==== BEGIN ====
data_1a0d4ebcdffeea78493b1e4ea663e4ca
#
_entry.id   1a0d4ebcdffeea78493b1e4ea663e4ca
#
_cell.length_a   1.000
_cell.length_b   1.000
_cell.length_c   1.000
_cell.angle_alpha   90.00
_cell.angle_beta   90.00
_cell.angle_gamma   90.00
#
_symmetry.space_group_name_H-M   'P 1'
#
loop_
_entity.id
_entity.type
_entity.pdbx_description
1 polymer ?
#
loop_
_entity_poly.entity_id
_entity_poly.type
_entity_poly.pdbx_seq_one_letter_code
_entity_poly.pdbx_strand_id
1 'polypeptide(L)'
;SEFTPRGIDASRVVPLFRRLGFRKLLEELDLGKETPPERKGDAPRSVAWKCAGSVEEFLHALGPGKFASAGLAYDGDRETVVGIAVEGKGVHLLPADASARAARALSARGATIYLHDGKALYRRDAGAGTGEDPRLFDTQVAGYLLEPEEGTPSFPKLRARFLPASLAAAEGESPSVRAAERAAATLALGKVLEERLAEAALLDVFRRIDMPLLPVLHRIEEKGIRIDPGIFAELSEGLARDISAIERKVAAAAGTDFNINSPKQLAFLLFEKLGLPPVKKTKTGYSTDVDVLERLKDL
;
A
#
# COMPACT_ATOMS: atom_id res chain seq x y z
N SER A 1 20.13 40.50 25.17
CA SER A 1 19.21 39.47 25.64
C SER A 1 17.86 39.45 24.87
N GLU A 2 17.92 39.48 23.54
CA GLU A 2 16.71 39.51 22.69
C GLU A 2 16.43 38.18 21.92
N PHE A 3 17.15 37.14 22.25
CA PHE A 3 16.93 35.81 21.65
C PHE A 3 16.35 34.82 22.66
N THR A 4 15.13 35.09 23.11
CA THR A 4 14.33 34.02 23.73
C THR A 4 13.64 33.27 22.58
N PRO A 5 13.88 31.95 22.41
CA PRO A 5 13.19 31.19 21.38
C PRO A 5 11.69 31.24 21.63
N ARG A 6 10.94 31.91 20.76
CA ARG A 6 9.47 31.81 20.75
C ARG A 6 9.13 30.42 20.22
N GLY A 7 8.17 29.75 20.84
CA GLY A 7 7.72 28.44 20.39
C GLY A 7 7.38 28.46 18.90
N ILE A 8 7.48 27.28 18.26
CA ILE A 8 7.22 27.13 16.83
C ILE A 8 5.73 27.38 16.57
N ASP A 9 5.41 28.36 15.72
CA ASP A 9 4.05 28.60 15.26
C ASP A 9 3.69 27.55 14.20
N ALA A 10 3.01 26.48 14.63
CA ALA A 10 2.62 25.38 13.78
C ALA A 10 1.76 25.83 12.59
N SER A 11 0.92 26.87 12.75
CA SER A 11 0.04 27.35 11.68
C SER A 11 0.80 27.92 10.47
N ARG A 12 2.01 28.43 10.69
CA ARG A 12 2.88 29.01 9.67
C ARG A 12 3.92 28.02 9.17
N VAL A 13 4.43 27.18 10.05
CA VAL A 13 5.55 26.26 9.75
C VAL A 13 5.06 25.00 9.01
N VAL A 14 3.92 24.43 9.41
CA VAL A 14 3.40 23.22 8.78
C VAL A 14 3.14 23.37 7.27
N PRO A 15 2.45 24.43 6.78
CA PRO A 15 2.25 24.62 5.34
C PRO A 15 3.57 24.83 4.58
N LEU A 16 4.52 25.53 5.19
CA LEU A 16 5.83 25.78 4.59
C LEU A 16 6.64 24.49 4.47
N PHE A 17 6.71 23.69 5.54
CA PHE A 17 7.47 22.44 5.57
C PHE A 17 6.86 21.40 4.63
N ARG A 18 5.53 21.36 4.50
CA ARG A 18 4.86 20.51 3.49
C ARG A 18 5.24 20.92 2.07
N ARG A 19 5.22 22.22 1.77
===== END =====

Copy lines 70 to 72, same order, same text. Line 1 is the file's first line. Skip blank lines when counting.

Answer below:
N VAL A 14 3.92 24.43 9.41
CA VAL A 14 3.40 23.22 8.78
C VAL A 14 3.14 23.37 7.27